“Modern Alternative Popes”
Article published online in 2015
The Second Vatican Council (1962-1965) is arguably the most important event in modern Catholicism, and a major act on the twentieth-century religious scene at large. On several points, the conciliar fathers made changes in how the Catholic Church perceived the modern world. The language in the decrees was different from earlier councils’, and the bishops opened up for ecumenism and interreligious dialogue, seeing at least “seeds of truth” in other religious traditions. The conciliar fathers also voted in favour of liberty of religion, as meaning something more than the right to practise Catholic faith. A very concrete effect of the Council was the introduction of the New Mass Order (Novus Ordo Missae) in 1969 that replaced the traditional Roman rite, decreed by Pius V in 1570. Apart from changes in content, under normal circumstances, the new mass should be read in the vernacular, not in Latin as before.
Though many Catholics welcomed the reforms of Vatican II, many did not. In the period just after the end of the Council, large numbers of priests and nuns were laicized, few new priest candidates entered the seminaries, and many laypeople did not recognize the church and the liturgy, which they had grown up with. In the post- conciliar era, there developed several traditionalist groups that criticized the reforms and in particular the introduction of the Novus Ordo. Their criticism could be more or less radical, and more or less activist.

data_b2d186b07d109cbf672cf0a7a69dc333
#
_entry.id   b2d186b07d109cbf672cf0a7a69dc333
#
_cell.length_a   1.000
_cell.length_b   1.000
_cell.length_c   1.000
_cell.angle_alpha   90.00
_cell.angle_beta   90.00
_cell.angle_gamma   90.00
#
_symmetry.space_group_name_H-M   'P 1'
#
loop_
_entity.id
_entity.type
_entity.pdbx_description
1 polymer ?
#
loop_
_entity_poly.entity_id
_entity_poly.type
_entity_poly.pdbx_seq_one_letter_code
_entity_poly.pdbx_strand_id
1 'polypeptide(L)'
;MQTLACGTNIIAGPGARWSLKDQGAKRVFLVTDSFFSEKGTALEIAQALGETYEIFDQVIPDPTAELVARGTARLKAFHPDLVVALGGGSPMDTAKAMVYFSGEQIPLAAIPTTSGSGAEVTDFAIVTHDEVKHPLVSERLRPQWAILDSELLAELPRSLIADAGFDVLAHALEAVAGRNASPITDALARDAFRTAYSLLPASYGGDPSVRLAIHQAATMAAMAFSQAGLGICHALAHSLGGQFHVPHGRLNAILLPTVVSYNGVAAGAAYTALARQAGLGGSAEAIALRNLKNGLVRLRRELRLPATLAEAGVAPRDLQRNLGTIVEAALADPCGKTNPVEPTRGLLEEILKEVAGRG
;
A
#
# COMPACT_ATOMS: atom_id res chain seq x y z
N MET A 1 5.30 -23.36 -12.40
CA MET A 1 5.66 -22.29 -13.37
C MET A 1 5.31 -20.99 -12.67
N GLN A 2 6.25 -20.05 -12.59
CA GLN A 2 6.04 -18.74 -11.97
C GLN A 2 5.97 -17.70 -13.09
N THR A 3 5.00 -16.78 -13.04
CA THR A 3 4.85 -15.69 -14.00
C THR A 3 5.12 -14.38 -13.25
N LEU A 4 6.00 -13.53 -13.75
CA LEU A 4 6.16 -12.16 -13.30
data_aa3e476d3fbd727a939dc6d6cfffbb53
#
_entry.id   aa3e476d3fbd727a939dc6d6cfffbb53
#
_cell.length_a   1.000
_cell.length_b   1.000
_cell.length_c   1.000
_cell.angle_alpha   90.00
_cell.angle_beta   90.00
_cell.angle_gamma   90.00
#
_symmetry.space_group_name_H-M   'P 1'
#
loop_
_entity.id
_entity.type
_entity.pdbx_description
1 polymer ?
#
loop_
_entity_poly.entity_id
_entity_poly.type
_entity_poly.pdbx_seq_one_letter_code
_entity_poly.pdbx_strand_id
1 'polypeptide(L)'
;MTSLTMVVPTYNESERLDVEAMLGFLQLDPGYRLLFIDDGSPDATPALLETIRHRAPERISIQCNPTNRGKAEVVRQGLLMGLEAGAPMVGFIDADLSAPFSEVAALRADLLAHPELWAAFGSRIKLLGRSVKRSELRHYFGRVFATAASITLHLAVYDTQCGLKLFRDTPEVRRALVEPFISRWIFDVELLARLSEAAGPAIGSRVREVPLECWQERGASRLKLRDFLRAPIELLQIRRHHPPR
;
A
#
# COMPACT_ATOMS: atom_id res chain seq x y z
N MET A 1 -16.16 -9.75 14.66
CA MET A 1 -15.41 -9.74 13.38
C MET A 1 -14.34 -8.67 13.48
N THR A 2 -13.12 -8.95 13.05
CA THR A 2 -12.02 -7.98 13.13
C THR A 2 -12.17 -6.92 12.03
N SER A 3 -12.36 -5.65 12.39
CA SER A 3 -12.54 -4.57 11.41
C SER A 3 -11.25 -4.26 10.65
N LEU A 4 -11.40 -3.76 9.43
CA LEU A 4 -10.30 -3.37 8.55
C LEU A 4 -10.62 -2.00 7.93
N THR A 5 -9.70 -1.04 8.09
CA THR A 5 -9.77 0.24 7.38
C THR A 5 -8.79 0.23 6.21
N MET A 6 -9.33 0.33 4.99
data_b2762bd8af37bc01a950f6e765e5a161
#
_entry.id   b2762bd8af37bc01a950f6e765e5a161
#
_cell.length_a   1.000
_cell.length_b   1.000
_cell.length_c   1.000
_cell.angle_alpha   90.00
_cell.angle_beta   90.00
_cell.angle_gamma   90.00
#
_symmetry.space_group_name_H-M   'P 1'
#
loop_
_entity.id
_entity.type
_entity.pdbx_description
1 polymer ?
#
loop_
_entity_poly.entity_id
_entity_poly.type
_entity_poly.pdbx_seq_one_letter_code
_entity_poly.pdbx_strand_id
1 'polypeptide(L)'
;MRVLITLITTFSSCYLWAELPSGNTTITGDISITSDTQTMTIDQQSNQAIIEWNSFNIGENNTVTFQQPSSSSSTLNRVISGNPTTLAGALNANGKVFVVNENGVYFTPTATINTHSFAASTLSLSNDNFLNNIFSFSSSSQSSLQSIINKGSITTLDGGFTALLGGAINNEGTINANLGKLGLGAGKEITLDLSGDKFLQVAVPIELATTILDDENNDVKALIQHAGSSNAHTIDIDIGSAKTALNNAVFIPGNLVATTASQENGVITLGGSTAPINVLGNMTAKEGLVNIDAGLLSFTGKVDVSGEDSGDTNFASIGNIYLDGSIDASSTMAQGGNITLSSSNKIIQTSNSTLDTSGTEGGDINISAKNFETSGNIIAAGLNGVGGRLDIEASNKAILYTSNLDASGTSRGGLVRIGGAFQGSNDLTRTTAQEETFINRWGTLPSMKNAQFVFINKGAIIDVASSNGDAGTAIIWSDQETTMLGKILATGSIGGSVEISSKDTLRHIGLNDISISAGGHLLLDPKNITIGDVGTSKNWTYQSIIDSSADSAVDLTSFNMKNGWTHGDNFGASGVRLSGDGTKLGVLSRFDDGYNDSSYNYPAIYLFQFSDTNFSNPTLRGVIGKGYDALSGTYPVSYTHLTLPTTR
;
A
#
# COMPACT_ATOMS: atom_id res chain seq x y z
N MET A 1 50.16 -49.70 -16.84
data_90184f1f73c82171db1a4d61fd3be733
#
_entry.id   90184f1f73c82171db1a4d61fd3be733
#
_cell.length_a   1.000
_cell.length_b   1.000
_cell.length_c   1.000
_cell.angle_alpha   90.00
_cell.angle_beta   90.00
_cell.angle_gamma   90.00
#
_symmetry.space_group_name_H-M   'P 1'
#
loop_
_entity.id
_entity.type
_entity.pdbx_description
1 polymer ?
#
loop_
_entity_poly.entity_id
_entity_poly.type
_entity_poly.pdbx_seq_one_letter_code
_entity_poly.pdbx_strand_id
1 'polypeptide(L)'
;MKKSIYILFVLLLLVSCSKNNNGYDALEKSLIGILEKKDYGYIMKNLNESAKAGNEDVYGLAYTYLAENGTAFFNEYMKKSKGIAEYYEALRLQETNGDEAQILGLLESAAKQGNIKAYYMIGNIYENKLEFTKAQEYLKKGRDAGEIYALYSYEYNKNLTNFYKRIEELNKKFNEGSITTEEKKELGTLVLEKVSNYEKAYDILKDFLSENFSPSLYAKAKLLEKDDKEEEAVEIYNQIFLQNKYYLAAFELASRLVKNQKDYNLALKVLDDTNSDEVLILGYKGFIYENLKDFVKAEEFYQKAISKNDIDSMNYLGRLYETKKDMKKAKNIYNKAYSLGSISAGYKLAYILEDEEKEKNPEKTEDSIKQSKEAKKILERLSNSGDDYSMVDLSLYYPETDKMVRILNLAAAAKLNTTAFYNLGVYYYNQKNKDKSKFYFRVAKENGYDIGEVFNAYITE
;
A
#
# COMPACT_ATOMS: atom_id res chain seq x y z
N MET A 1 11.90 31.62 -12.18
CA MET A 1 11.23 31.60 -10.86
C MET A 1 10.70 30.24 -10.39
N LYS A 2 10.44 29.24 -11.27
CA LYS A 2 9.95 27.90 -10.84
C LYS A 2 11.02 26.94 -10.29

Many stayed in their parishes and attended mass there, but remained faithful to traditional forms of devotions and paid much attention to modern Marian apparitions. The apocalyptic contents of many apparitions helped them understand the crisis they saw in church and society. They can be called Catholic Conservatives. Others joined traditionalist groups that were very critical of the developments and though that the Tridentine mass was the only legitimate, but still accepted the Roman popes and episcopacy. However, a much smaller group maintained that a true pope would never accept the radical changes of Vatican II, and therefore argued that the Holy See was vacant, as the pope and the curia had become heretics. A manifest heretic could not be pontiff. Furthermore, from the 1960s onwards some individuals claimed that they had been elected true popes, either by direct divine intervention or through alternative conclaves.
In this article, I will concentrate on people (males), who have claimed or still claim that they, and not the vastly more recognized popes in Rome, are the true pontiffs. I will refer to these men as papal claimants or alternative popes. From Rome’s perspective they are antipopes, while the papal claimants denounce the popes in Rome (and other alternative popes) as antipopes, who they think have nothing to do with the Catholic Church founded by Christ.
Read my full article “Modern Alternative Popes”, written in 2015 and only published online: Modern Alternative Popes